He brings an end to wars throughout the earth; 1 he shatters 2 the bow and breaks 3 the spear; he burns 4 the shields with fire. 5
He makes wars cease to the ends of the earth; he breaks the bow and shatters the spear, he burns the shields with fire.
He makes wars to cease to the end of the earth; He breaks the bow and cuts the spear in two; He burns the chariots with fire.
and causes wars to end throughout the earth. He breaks the bow and snaps the spear in two; he burns the shields with fire.
Bans war from pole to pole, breaks all the weapons across his knee.
He puts an end to wars over all the earth; by him the bow is broken, and the spear cut in two, and the carriage burned in the fire.
He makes wars cease to the end of the earth; he breaks the bow, and shatters the spear; he burns the shields with fire.
He makes wars cease to the end of the earth; He breaks the bow and cuts the spear in two; He burns the chariot in the fire.
He maketh wars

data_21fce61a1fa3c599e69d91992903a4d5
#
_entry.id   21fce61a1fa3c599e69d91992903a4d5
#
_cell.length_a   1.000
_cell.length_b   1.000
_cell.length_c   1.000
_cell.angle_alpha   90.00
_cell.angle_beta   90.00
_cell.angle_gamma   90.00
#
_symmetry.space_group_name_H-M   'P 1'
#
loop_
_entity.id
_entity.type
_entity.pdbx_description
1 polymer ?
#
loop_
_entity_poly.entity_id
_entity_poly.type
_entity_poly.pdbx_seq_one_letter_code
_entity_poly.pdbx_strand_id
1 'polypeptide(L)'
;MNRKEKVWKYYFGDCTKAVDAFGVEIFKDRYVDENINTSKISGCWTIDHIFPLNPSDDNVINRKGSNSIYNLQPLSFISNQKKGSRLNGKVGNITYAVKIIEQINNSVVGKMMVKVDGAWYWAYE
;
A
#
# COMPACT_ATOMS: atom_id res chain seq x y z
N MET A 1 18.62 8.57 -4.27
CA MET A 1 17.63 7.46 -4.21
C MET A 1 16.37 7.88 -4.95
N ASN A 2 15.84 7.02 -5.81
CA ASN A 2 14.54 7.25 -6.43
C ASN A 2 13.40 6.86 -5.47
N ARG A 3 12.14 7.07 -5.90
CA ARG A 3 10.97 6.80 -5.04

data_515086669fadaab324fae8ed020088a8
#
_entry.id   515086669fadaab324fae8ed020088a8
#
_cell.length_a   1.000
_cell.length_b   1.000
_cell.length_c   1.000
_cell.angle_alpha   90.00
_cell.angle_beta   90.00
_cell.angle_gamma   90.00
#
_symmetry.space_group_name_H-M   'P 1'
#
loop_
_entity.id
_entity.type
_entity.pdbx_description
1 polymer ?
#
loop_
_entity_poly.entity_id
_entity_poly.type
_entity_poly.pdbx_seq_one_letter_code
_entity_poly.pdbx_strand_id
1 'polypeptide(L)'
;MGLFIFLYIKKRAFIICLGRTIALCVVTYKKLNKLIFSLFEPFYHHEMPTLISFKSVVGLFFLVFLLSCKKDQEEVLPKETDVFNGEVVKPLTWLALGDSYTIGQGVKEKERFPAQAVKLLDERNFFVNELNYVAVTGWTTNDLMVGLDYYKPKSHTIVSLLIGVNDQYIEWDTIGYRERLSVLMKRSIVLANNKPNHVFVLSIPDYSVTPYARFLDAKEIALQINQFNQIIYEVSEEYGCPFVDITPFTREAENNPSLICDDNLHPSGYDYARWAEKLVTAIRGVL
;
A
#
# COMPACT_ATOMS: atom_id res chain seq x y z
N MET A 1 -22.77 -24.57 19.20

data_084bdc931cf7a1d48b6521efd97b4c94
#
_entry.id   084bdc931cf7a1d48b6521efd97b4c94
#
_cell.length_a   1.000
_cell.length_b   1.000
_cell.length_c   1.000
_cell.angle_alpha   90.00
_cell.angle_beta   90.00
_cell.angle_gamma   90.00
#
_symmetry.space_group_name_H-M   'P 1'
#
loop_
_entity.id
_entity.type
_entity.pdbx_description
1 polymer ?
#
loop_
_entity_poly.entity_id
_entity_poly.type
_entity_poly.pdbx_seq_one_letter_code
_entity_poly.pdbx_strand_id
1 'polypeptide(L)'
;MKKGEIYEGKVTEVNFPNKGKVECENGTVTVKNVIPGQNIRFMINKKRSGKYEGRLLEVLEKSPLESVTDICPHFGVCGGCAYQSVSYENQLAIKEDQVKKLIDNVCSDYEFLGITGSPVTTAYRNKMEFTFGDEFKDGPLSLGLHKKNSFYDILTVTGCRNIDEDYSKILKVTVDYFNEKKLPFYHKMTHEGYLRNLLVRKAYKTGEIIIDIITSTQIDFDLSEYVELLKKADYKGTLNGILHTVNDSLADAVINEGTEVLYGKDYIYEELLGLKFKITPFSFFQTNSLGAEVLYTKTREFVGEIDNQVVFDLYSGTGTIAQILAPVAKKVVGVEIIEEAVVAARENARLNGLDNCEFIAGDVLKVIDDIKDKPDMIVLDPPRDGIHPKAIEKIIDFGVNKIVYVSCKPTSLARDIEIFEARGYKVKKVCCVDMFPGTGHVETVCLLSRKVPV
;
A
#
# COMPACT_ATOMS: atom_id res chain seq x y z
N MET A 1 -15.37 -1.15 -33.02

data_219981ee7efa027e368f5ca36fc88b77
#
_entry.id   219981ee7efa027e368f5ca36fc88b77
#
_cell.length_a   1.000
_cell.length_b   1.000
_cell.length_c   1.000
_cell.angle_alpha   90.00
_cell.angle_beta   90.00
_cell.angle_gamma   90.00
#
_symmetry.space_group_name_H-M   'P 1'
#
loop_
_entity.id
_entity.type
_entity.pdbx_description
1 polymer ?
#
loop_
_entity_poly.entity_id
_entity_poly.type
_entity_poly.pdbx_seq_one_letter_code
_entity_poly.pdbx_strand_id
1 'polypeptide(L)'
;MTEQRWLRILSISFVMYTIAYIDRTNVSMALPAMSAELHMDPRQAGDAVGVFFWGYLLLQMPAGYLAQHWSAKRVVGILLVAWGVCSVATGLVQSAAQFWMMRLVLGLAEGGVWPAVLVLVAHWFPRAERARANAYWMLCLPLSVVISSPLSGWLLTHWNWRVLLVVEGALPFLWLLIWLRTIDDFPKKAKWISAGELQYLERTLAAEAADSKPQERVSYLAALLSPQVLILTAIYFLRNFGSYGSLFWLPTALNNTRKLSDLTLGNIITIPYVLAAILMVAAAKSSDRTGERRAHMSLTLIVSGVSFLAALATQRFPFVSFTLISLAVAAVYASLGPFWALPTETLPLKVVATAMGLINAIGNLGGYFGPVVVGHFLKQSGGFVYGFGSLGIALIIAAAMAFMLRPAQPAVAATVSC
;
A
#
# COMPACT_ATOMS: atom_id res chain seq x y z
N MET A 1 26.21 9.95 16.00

unto the end
of the earth
in the fire
|NET © [draft] ITL|
; he shatters
; he burns
|NET © Notes||
1 tn Heb “[the] one who causes wars to cease unto the end of the earth.” The participle continues the description begun in v. 8b and indicates that this is the
2 tn The verb שָׁבַר (shavar, “break”) appears in the Piel here (see Ps 29:5). In the OT it occurs thirty-six times in the Piel, always with multiple objects (the object is either a collective singular or grammatically plural or dual form). The Piel may highlight the repetition of the pluralative action, or it may suggest an intensification of action, indicating repeated action comprising a whole, perhaps with the nuance “break again and again, break in pieces.” Another option is to understand the form as resultative: “make broken” (see IBHS 404-7 §24.3). The imperfect verbal form carries on and emphasizes the generalizing nature of the description.
3 tn The perfect verbal form with vav (ו) consecutive carries along the generalizing emphasis of the preceding imperfect.
4 tn The imperfect verbal form carries on and emphasizes the generalizing nature of the description.
5 tn Heb “wagons he burns with fire.” Some read “chariots” here (cf. NASB), but the Hebrew word refers to wagons or carts, not chariots, elsewhere in the OT. In this context, where military weapons are mentioned, it is better to revocalize the form as עֲגִלוֹת (’agilot, “round shields”), a word which occurs only here in the OT, but is attested in later Hebrew and Aramaic.